Detox diets and cleanses have become a mainstream part of wellness culture, often being touted as ways to flush away toxins from your system and foster weight loss, increased energy, and radiant skin.
But these plans come with their own set of complications; even though they’re popular, many have yet to be proven as effective and could even pose risks to your health.
They Don’t Work
Detox diets and cleanses have become a trendy wellness fad in recent years, often consisting of strict eating plans with fasting or the restriction or elimination of specific food groups and ingredients – often at great personal sacrifice if conducted improperly.
Your body already does an outstanding job of cleansing itself of toxins. Your liver, kidneys and immune system work tirelessly each day to rid itself of food waste, dead cells, pollution chemicals and bacteria in order to keep you healthy.
These systems can be assisted by adequate calories, adequate hydration, high-fiber foods and healthy fats – the easiest and safest way to support the natural detoxification processes is eating a balanced, nutritious diet.
Dieters who engage in detox diets and cleanses often eat low-cal, nutrient-deficient meals that fail to provide energy required by their bodies for functioning normally, leading them to quickly drop weight while later regaining it, according to research conducted by the National Center for Complementary and Integrative Health (NCCIH).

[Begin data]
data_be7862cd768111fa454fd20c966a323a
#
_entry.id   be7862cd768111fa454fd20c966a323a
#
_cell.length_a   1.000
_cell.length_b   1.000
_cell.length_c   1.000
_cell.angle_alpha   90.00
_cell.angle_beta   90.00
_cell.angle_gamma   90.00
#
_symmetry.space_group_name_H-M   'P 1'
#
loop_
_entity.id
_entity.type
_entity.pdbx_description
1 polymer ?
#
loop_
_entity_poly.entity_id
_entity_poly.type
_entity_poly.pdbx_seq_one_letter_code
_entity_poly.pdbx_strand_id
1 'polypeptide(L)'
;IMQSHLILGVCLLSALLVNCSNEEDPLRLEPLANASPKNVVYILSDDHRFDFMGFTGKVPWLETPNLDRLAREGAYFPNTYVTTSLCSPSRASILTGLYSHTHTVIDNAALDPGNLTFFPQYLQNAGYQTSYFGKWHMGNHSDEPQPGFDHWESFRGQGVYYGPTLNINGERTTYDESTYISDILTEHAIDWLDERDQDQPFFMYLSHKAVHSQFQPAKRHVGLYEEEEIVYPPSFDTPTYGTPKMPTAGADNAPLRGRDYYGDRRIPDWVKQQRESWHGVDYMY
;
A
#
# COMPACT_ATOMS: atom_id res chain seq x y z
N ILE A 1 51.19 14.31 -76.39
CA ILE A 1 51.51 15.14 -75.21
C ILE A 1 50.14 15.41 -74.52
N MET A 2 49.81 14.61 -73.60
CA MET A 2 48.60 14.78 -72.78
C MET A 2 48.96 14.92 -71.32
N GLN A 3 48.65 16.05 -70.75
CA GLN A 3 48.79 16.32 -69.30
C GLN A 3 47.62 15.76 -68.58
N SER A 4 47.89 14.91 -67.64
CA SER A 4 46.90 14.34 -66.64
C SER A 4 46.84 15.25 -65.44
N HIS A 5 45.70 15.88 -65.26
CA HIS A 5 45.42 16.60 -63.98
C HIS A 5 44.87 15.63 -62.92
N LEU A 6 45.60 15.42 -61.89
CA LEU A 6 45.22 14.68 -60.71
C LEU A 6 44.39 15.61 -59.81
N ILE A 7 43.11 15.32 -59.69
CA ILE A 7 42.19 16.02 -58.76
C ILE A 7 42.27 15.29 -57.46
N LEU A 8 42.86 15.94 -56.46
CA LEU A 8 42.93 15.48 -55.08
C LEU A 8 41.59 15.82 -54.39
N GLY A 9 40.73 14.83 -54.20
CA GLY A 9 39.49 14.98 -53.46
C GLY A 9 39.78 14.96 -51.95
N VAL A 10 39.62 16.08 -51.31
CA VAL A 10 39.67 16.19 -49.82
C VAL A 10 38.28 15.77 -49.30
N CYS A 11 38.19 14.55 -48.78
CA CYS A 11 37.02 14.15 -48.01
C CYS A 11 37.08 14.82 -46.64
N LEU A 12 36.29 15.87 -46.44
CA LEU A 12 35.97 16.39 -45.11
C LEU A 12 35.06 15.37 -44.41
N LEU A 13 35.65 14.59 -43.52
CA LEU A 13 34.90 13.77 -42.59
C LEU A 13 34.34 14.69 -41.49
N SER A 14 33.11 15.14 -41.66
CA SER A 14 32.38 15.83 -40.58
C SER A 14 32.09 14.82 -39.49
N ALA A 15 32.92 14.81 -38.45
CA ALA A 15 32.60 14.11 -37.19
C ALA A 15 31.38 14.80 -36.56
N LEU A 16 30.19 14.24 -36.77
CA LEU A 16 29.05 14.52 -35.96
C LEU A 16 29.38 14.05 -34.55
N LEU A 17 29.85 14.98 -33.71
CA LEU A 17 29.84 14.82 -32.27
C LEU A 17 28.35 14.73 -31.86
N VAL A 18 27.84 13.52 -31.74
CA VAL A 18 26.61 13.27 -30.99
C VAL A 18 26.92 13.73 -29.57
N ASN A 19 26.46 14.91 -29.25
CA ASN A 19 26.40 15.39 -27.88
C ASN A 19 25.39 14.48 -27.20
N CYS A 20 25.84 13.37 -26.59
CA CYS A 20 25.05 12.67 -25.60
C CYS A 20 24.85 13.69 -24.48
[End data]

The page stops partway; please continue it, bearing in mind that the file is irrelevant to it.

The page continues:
They Can Be Dangerous
Detox diets and cleanses are often promoted as ways to flush toxins out of your system by restricting specific foods or fasting.
Cleansing diets tend to deprive your body of essential vitamins and minerals it needs for proper functioning, leading to digestive issues such as gas, diarrhea and lightheadedness.
But they can also be particularly harmful for those with certain medical conditions, including diabetics and epileptics. Diabetics could experience an unexpected rise in their blood sugar, while epileptics could experience seizures.
Many detox diets also encourage cutting back or eliminating salt consumption, an essential element for good health but potentially hazardous if consumed in excess. Consuming too much salt may increase blood pressure levels which is linked to serious health conditions including heart disease.
They Aren’t Effective
Detox diets and cleanses have become increasingly popular over recent years, promising to detox your body, rejuvenate its health, and flush toxins out of your system.
But in reality, our bodies already contain an effective detox system: liver, kidneys, lungs and skin all work to flush toxins out. That’s why many believe that skipping meals or taking detox elixirs will help their bodies cleanse.
But detox diets and cleanses rely on extreme short-term dietary restrictions that may lower your metabolism over time, increasing your susceptibility to obesity and diabetes. They may also leave you hungry, fatigued, and craving sweets – making it hard to stick with for the long haul.
They Can Be Healthy
Detox diets and cleanses can be healthy if conducted the right way; that means following a nutrient-rich diet while cutting back on unhealthy foods that interfere with the natural detoxification processes in your body.
Dieting for detoxing purposes involves eating real, unprocessed food without too much added processing or high fructose corn syrup, which has been found to cause inflammation and increase oxidative stress levels in your body.
Cleanses may help you gain more of an awareness of hunger signals, helping you shed weight more efficiently and sustainably. But they may also leave you feeling exhausted due to an inadequate supply of energy and nutrients in the body.
Detoxes and juice cleanses involve restricting calories for extended periods, which may prove challenging. Once your plan ends, it’s likely you will regain some of the weight you lost – likely even more so if it involves fasting.